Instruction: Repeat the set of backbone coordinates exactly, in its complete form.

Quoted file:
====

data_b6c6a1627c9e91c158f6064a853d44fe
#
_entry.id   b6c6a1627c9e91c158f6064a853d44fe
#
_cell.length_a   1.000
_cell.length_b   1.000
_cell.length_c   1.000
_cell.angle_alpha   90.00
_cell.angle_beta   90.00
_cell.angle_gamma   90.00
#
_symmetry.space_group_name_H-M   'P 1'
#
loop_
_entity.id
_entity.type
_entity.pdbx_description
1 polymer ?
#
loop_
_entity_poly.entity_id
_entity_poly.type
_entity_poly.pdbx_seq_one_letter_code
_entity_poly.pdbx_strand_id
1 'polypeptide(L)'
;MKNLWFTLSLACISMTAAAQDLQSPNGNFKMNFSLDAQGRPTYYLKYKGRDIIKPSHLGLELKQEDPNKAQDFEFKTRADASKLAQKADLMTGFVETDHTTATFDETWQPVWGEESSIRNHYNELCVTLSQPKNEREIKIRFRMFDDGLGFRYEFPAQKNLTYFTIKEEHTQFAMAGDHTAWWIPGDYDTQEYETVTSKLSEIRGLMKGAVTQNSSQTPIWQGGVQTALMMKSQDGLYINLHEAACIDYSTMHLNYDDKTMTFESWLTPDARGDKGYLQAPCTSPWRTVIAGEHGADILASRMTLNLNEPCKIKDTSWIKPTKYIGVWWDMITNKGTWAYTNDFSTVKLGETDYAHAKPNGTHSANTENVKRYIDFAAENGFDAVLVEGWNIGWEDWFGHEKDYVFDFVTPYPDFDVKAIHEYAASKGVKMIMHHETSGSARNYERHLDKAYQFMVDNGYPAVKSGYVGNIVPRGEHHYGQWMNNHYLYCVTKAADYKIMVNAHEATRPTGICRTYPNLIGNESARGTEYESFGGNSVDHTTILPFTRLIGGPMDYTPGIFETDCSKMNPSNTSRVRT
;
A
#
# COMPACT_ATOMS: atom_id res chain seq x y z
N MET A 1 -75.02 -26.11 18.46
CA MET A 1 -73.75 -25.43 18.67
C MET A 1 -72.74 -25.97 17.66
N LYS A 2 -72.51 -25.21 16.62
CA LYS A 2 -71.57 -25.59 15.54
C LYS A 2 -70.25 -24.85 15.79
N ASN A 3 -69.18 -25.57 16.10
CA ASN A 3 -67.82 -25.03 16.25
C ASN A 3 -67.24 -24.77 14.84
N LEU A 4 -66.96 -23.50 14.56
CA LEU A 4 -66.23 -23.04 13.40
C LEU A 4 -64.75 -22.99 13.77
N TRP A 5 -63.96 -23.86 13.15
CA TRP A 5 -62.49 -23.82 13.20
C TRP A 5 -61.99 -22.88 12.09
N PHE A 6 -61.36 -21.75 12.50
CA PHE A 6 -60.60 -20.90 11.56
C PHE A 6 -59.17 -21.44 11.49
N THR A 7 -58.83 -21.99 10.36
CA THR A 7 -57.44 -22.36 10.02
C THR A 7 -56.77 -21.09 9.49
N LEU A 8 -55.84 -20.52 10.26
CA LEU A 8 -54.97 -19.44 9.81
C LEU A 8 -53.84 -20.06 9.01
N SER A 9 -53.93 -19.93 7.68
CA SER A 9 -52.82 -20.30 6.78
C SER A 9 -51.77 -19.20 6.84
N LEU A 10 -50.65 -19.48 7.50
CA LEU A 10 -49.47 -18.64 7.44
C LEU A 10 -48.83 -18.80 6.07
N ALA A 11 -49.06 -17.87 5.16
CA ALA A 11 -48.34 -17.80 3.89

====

data_b6c6a1627c9e91c158f6064a853d44fe
#
_entry.id   b6c6a1627c9e91c158f6064a853d44fe
#
_cell.length_a   1.000
_cell.length_b   1.000
_cell.length_c   1.000
_cell.angle_alpha   90.00
_cell.angle_beta   90.00
_cell.angle_gamma   90.00
#
_symmetry.space_group_name_H-M   'P 1'
#
loop_
_entity.id
_entity.type
_entity.pdbx_description
1 polymer ?
#
loop_
_entity_poly.entity_id
_entity_poly.type
_entity_poly.pdbx_seq_one_letter_code
_entity_poly.pdbx_strand_id
1 'polypeptide(L)'
;MKNLWFTLSLACISMTAAAQDLQSPNGNFKMNFSLDAQGRPTYYLKYKGRDIIKPSHLGLELKQEDPNKAQDFEFKTRADASKLAQKADLMTGFVETDHTTATFDETWQPVWGEESSIRNHYNELCVTLSQPKNEREIKIRFRMFDDGLGFRYEFPAQKNLTYFTIKEEHTQFAMAGDHTAWWIPGDYDTQEYETVTSKLSEIRGLMKGAVTQNSSQTPIWQGGVQTALMMKSQDGLYINLHEAACIDYSTMHLNYDDKTMTFESWLTPDARGDKGYLQAPCTSPWRTVIAGEHGADILASRMTLNLNEPCKIKDTSWIKPTKYIGVWWDMITNKGTWAYTNDFSTVKLGETDYAHAKPNGTHSANTENVKRYIDFAAENGFDAVLVEGWNIGWEDWFGHEKDYVFDFVTPYPDFDVKAIHEYAASKGVKMIMHHETSGSARNYERHLDKAYQFMVDNGYPAVKSGYVGNIVPRGEHHYGQWMNNHYLYCVTKAADYKIMVNAHEATRPTGICRTYPNLIGNESARGTEYESFGGNSVDHTTILPFTRLIGGPMDYTPGIFETDCSKMNPSNTSRVRT
;
A
#
# COMPACT_ATOMS: atom_id res chain seq x y z
N MET A 1 -75.02 -26.11 18.46
CA MET A 1 -73.75 -25.43 18.67
C MET A 1 -72.74 -25.97 17.66
N LYS A 2 -72.51 -25.21 16.62
CA LYS A 2 -71.57 -25.59 15.54
C LYS A 2 -70.25 -24.85 15.79
N ASN A 3 -69.18 -25.57 16.10
CA ASN A 3 -67.82 -25.03 16.25
C ASN A 3 -67.24 -24.77 14.84
N LEU A 4 -66.96 -23.50 14.56
CA LEU A 4 -66.23 -23.04 13.40
C LEU A 4 -64.75 -22.99 13.77
N TRP A 5 -63.96 -23.86 13.15
CA TRP A 5 -62.49 -23.82 13.20
C TRP A 5 -61.99 -22.88 12.09
N PHE A 6 -61.36 -21.75 12.50
CA PHE A 6 -60.60 -20.90 11.56
C PHE A 6 -59.17 -21.44 11.49
N THR A 7 -58.83 -21.99 10.36
CA THR A 7 -57.44 -22.36 10.02
C THR A 7 -56.77 -21.09 9.49
N LEU A 8 -55.84 -20.52 10.26
CA LEU A 8 -54.97 -19.44 9.81
C LEU A 8 -53.84 -20.06 9.01
N SER A 9 -53.93 -19.93 7.68
CA SER A 9 -52.82 -20.30 6.78
C SER A 9 -51.77 -19.20 6.84
N LEU A 10 -50.65 -19.48 7.50
CA LEU A 10 -49.47 -18.64 7.44
C LEU A 10 -48.83 -18.80 6.07
N ALA A 11 -49.06 -17.87 5.16
CA ALA A 11 -48.34 -17.80 3.89